Stage 2: Focused review
The search strategy involved a comprehensive search of a wide range of relevant databases and sought to identify empirical research studies (not limited to clinical trials)—in which the concept of ‘engagement in research’ was an input and some measure of healthcare ‘performance’ was an output (see figure 2; and see online additional file 1). The search strategy covered the period 1990 to March 2012. MEDLINE, EMBASE, PsycINFO, Cumulative Index to Nursing and Allied Health Literature (CINAHL), Web of Science, Applied Social Sciences Index and Abstracts (ASSIA), British Nursing Index, Health Management Information Consortium (HMIC) and System for Information on Grey Literature in Europe (SIGLE) databases were searched. The database searches were supplemented by manual searching five journals that specialise in this area, by papers suggested by the advisory group, and by snowballing. English language terms were used for searching, although papers identified through this route that were not published in English were considered for inclusion.
The database searches identified 10 239 papers, and 159 were identified from other sources. The searches were conducted by an information scientist, Sarah Jeal advised by Sarah Lawson (a senior information scientist at King's College London), working closely with the review team.
The focused review involved an initial examination of the title of each paper (and the abstract when necessary) to exclude documents that were clearly not relevant. Two or more reviewers then studied the titles and full abstracts in greater depth to assess the eligibility of each paper. Further relevance and quality checks on 473 papers were undertaken to determine whether or not they were suitable to proceed to the data extraction stage. We undertook an initial (broad) test for quality by applying the Dixon-Woods ‘fatally flawed’ test.22 This applies the following questions:
Are the aims and objectives of the research clearly stated?
Is the research design clearly specified and appropriate for the aims and objectives of the research?
Do the researchers provide a clear account of the process by which their findings were reproduced?
Do the researchers display enough data to support their interpretations and conclusions?
Is the method of analysis appropriate and adequately explicated?
The diversity of methods used in the papers meant that no one quality appraisal tool could be rigidly applied to all papers. The second quality check was, therefore, method specific:
For RCTs, controlled before and after studies and for qualitative studies we used the relevant checklist provided by the Critical Appraisal Skills Programme (CASP—see: http://www.casp-uk.net/#!checklists/cb36).
For surveys we used the critical appraisal checklist developed by the Centre for Evidence-based Management (see: http://www.cebma.org/wp-content/uploads/Critical-Appraisal-Questions-for-a-Survey.pdf). This is an approach adapted from a number of existing tools, including: The Pocket Guide to Critical Appraisal (BMJ Books 1996); the BMJ editor's checklists (http://www.bmj.com/about-bmj/resources-authors/article-types/research/editors-checklists) and the checklists of the Evidence for Policy and Practice Information and Co-ordinating Centre (https://eppi.ioe.ac.uk/cms).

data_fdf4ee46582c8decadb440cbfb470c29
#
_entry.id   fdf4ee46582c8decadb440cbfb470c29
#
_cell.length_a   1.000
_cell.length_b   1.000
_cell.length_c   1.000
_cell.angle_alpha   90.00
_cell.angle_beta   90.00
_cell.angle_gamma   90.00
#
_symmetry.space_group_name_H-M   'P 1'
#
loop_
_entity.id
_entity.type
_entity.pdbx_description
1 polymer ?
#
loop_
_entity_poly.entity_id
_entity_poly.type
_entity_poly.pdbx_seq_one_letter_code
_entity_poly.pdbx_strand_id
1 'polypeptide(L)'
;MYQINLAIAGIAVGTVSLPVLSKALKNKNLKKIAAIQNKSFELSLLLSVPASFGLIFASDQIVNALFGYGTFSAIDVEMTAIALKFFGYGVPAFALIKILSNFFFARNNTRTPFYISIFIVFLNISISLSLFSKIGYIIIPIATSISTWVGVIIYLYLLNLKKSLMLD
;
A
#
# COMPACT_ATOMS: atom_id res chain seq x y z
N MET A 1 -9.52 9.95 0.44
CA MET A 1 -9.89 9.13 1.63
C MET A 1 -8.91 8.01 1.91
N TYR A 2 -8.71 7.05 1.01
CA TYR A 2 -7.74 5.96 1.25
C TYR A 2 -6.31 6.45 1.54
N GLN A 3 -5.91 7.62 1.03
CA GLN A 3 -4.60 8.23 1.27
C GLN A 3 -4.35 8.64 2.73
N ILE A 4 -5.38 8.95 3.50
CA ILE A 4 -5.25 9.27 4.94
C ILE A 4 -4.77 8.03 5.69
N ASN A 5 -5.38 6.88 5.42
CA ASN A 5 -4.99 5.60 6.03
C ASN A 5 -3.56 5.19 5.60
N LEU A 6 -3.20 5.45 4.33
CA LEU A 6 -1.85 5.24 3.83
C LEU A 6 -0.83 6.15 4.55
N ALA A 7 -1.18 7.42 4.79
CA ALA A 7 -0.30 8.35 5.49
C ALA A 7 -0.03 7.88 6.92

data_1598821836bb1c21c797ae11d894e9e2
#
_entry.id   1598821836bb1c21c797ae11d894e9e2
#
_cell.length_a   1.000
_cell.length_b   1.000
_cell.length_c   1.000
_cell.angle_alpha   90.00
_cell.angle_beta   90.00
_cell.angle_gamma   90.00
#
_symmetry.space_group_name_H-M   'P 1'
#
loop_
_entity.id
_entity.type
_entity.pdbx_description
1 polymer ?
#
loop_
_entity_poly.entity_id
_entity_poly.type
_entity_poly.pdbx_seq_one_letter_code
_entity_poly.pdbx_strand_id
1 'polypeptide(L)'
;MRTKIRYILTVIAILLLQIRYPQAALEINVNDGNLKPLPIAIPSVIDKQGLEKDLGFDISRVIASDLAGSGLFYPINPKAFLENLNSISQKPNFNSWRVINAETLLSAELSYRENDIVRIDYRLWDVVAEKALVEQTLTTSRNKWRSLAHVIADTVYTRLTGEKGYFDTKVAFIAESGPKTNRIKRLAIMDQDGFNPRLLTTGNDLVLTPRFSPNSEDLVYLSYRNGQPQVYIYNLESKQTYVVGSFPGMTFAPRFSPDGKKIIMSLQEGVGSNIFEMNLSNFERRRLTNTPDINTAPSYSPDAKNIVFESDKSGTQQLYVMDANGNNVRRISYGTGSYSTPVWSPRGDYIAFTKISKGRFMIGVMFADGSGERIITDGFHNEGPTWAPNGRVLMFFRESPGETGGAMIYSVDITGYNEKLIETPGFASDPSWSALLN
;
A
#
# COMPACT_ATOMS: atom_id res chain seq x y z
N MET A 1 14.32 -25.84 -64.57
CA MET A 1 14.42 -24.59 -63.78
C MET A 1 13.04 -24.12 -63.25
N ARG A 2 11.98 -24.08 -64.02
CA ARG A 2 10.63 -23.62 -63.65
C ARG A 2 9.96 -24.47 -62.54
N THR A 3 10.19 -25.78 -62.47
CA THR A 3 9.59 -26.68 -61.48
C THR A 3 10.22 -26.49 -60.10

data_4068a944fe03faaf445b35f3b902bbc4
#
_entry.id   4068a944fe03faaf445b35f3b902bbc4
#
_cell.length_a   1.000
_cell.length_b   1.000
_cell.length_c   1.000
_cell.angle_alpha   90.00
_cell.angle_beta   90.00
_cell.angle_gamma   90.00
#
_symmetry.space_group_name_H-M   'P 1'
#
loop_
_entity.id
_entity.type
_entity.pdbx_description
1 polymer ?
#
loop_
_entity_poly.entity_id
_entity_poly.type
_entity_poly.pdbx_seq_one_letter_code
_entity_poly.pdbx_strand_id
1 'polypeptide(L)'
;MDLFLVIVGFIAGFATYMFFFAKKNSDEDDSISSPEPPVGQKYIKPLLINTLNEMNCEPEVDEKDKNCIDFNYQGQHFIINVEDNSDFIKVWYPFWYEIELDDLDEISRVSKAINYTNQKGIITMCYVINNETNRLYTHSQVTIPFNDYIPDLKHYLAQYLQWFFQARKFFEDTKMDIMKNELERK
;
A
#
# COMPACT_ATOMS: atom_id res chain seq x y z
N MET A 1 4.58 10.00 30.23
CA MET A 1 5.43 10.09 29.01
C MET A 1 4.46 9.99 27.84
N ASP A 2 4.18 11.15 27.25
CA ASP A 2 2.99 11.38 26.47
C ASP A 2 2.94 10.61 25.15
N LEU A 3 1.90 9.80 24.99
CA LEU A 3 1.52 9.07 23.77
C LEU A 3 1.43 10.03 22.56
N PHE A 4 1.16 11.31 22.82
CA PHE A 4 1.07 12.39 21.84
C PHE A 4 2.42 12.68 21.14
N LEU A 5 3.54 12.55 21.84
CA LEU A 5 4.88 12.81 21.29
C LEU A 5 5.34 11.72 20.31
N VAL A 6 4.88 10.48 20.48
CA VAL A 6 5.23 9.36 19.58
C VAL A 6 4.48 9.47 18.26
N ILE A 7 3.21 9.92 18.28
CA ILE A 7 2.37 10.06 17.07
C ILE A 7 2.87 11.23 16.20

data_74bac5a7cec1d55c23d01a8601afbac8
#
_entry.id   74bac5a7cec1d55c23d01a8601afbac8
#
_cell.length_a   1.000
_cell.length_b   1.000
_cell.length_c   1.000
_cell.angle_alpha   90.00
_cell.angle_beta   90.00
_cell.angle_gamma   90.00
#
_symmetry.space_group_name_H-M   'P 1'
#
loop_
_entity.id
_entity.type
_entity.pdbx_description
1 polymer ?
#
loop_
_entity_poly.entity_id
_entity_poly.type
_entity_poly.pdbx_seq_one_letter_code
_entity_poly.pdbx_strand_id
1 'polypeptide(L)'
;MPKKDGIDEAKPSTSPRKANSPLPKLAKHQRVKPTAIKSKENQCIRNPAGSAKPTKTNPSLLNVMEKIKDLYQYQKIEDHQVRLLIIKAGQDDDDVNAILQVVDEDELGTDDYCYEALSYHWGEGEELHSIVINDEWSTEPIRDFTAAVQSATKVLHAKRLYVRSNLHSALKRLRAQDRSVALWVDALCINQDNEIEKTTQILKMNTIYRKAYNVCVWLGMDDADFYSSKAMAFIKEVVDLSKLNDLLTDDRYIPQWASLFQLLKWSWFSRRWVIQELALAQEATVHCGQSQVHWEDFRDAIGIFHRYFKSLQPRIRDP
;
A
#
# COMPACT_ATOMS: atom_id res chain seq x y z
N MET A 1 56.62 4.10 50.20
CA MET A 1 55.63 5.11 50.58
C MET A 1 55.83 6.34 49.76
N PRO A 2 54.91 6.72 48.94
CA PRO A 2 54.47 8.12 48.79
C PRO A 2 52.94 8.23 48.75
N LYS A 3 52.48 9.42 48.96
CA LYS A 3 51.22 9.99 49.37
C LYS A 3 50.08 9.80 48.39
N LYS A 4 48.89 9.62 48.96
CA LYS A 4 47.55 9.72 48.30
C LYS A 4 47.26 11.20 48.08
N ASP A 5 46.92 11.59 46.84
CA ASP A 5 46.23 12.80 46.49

The quality of the papers was considered as part of an integrated assessment described as the ‘importance’ dimension discussed below. This was assessed through the quality of the paper, the size of the study and relevance to the focused review question.
A heterogeneous mix of papers was identified and a standard meta-analysis was not possible. This review involved, therefore, an interpretive rather than an aggregative synthesis.22 ,23 A data extraction sheet was completed for each paper and key aspects of the included studies were collated in a table (table 1). To facilitate analysis, a matrix was developed to characterise the circumstances in which research engagement might improve healthcare performance and the mechanisms that might be at work.
This matrix identified two dimensions: the degree of intentionality and the scope of impact. Least intentionality was when the improvement in healthcare performance resulting from engagement in research was a by-product of research that was conducted with the primary aim of testing a specific therapy or approach. Greatest intentionality was when there was an explicit intention to produce improvements in healthcare performance as a direct consequence of research engagement by healthcare staff through interventions such as collaborations, participatory research and/or organisational approaches. Research networks were considered to be in the middle of this spectrum.
Impact is generally defined as a ‘strong effect or influence’,24 and it was in this sense that the impact of engagement in research was discussed in the focused review papers—the majority of which sought evidence of a positive association between research engagement and improved healthcare outcomes or processes. Two categories of the scope of impact were identified, broader and specific. Broader impact referred to those who had engaged in research being more willing and/or able to provide evidence-based care that was based on relevant research conducted anywhere, and that was not related to the specific findings of the research in which they were engaged. Specific impact referred to those who had engaged in research being more willing and/or able to provide evidence-based care that was related to the specific findings of the research in which they were engaged.